Synopses & Reviews
The book reviews the literature on the ecological succession of plants on fallowed swiddens in tropical forests.
The book reviews the literature on the ecological succession of plants on fallowed swiddens in tropical forests. Patterns of ecological succession in tropical forests are insufficiently understood, partly because results are scattered through a large number of case studies reported in academic articles. So far, no publication has attempted to bring these different case studies together to identify common patters and trends. The goal of the book is to review the different case studies, and identify common patterns of ecological succession in fallowed swiddens, as well as to pinpoint the factors that cause ecological succession in some areas to differ from those in other areas. The book is organised in four different sections: forest structure, forest diversity, species composition, and the factors that contribute to differences in forest recovery rates (the number of times the field was burned, the length of fallow period, the type of soil, and the type of forest). This book is an important contribution to tropical forestry and shifting cultivation. Deforestation and forest degradation are the largest sources of CO2, and shifting cultivation is one of the main culprits. For this (and other economic and political) reason governments attempt to curtail shifting cultivation by shortening the years the fields can be left fallow, or outright outlawing the farming practice. Yet, there is insufficient understanding of the processes of ecological succession in fallows, which raises the questions as to whether the policy fulfils its objectives. "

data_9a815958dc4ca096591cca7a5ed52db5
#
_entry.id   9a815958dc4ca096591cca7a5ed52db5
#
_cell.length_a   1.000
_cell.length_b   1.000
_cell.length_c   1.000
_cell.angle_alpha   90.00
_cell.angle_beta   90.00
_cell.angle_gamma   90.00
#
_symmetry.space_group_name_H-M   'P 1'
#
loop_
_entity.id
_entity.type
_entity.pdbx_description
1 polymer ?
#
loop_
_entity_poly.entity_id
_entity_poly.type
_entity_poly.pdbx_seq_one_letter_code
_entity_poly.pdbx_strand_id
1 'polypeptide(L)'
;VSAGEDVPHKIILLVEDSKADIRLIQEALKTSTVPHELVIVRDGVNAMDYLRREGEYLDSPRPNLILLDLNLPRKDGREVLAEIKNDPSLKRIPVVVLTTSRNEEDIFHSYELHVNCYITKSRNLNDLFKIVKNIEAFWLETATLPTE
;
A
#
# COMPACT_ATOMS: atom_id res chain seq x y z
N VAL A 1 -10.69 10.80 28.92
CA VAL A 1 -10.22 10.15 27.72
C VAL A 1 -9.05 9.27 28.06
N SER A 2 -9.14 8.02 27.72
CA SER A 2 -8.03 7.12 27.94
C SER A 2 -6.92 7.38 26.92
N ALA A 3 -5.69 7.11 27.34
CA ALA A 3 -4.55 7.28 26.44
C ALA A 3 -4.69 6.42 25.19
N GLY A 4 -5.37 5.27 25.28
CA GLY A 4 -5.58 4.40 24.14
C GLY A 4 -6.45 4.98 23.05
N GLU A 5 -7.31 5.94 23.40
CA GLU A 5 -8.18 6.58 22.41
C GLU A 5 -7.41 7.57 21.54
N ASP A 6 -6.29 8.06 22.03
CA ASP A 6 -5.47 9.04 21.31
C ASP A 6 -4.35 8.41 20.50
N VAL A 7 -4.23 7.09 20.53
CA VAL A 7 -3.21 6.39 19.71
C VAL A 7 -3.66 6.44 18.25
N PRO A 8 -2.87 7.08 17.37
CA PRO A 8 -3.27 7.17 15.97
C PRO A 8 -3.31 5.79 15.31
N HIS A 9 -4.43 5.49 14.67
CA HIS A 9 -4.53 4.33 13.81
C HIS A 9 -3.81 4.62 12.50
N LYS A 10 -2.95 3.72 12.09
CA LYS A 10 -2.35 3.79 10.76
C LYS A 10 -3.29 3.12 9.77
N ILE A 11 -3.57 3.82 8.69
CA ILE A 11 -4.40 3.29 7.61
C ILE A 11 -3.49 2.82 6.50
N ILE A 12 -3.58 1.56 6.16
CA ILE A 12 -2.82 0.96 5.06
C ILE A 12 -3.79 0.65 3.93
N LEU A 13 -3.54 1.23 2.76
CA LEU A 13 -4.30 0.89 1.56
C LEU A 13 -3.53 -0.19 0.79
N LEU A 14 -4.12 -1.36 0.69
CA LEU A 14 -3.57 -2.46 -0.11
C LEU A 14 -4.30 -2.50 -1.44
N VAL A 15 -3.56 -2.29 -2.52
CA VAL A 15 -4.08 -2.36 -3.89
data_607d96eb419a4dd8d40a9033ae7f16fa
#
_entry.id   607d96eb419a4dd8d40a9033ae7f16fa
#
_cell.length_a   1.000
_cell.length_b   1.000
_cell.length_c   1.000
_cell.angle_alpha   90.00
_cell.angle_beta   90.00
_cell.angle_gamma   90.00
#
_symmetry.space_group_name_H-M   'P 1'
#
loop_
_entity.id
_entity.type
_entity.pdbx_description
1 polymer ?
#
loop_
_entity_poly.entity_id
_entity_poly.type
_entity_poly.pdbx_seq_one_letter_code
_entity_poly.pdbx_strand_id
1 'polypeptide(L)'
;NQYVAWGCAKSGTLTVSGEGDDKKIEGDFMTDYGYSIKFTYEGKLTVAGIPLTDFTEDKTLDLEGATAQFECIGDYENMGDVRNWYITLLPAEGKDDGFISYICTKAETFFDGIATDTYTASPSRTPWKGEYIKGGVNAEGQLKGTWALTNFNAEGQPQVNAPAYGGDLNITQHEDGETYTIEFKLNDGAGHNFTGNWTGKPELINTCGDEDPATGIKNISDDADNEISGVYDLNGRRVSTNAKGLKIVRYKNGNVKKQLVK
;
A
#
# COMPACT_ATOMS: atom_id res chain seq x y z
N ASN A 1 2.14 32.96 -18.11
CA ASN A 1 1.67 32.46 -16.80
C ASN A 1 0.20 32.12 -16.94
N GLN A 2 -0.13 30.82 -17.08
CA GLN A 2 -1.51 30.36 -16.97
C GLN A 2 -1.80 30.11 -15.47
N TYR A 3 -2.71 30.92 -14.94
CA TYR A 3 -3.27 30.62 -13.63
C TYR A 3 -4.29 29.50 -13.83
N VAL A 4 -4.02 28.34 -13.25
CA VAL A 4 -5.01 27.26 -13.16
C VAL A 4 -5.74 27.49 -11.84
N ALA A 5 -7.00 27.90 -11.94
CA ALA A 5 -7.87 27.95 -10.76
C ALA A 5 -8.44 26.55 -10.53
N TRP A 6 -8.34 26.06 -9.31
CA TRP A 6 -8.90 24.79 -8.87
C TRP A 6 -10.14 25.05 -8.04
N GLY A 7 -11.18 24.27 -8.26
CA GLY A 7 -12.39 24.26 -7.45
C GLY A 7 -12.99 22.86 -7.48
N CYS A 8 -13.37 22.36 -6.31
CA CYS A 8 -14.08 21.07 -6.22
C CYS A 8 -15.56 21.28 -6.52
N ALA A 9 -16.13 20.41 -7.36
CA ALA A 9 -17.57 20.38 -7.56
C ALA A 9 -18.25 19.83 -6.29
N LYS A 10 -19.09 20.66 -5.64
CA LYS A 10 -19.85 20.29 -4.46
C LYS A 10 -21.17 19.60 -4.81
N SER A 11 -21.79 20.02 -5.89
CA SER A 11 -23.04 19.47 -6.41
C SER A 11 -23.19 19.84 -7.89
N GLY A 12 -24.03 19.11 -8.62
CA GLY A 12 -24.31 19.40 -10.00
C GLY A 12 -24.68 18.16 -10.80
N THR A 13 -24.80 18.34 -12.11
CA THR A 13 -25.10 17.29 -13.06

Table of Contents
1. Introduction 2. Changes in type of vegetation 3. Relationship between fallow length and species richness 4. Relationship between fallow length and species diversity 5. Relationship between fallow length and vegetation abundance 6. Relationship between fallow length and plant density 7. Relationship between fallow length and species composition 8. Factors contributing to the differences in forest recovery rate 9. Conclusions and further research